Standing 5ft 4in (1.63m) tall, it was by the successful Bond Street retailer Walter Thornhill (1807-87) whose inventions and luxury goods were exhibited at the Great Exhibition of 1851. His patents included a series of sumptuous travelling cases and an anti-garrotting device – basically an adjustable steel dog collar with ribbons on the female version.
This clock had a label to verso reading The chinaman clock from Prince of Nepal’s collection – thought to be a name Thornhill gave to a line of Oriental-influenced decorative objects. Entered by a local vendor whose descendant had bought it 60 years at an Ayr auction, it sold to a local private buyer at a top-estimate £6000 at the auction on May 25.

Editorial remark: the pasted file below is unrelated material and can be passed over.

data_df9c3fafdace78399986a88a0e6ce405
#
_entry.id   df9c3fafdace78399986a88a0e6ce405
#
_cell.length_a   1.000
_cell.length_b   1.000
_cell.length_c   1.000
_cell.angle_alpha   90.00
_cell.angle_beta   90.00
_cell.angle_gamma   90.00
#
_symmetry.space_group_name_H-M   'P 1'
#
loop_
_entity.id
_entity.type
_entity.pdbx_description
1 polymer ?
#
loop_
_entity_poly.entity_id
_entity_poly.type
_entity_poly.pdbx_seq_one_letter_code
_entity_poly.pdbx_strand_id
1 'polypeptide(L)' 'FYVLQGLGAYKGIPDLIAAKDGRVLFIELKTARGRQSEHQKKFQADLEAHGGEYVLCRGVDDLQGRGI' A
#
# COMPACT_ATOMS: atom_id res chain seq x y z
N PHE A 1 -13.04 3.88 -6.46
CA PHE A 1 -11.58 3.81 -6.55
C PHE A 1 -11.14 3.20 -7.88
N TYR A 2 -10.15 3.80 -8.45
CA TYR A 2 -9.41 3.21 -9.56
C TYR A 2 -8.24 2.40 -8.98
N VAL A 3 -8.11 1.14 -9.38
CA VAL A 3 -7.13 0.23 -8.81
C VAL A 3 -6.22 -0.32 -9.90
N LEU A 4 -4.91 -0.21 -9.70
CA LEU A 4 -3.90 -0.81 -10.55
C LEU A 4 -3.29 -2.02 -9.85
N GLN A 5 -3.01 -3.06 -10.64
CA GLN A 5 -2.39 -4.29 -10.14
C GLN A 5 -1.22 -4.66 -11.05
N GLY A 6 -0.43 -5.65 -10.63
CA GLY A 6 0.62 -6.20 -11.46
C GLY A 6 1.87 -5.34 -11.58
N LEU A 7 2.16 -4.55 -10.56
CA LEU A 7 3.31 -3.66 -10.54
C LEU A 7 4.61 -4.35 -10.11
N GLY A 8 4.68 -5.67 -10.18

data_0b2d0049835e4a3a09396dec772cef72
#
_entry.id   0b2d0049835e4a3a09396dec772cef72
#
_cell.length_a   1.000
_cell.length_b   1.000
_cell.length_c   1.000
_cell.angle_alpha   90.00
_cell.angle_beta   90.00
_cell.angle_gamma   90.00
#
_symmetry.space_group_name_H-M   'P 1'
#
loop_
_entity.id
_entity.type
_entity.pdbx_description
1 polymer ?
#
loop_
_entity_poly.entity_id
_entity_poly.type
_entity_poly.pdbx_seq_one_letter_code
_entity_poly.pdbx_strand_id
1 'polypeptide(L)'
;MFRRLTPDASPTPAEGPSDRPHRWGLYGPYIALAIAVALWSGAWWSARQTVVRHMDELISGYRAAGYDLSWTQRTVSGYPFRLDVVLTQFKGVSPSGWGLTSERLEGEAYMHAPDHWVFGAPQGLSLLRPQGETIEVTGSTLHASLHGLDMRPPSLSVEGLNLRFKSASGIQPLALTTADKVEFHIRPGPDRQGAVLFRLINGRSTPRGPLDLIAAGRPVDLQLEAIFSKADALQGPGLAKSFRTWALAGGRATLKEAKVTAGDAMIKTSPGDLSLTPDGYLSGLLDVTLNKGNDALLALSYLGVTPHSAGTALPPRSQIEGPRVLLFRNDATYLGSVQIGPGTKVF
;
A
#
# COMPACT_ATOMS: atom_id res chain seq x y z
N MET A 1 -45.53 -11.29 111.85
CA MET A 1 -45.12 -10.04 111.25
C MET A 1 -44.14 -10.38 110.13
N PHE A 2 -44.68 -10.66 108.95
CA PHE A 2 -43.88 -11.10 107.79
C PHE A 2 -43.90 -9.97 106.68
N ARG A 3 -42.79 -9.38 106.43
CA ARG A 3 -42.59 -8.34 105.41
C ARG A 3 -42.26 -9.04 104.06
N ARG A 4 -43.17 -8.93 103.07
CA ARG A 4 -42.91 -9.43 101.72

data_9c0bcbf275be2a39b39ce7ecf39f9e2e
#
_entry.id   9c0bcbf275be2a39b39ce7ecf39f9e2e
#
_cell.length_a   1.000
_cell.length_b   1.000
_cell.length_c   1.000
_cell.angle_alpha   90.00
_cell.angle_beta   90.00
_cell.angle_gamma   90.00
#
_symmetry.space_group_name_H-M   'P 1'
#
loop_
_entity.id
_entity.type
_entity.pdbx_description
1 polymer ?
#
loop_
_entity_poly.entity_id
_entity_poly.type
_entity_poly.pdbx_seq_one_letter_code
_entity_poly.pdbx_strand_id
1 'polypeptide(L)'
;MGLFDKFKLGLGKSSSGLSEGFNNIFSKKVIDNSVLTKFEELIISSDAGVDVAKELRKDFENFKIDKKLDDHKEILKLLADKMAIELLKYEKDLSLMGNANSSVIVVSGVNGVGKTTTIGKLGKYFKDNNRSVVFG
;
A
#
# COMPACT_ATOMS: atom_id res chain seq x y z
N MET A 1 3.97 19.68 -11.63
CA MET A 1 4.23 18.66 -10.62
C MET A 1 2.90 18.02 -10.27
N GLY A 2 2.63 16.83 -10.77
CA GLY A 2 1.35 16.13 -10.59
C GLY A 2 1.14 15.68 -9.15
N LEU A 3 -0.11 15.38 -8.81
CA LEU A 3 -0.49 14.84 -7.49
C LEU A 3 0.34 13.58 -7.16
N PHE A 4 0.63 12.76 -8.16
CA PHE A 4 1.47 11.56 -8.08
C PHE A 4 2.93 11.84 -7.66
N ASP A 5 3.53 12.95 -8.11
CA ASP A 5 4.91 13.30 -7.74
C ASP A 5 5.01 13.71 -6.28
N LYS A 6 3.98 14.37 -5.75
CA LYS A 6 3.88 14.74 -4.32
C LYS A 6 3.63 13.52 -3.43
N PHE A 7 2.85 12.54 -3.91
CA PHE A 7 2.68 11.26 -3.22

Biggest surprise of the day was a 1¾in (4.5cm) tall hammered silver table salt by Charles Robert Ashbee.
Marked for London 1900, in good condition and with its original Powell green glass liner, it was pitched at a modest £200-300 but sold at £3000.
The top-seller at the sale was a pair of rare c.1930-40 Carl Zeiss Jena marine binoculars with original oak tripod and carrying case for which a buyer travelled from the south of England to the sale and finally bought at £19,000 against a £6000-9000 estimate.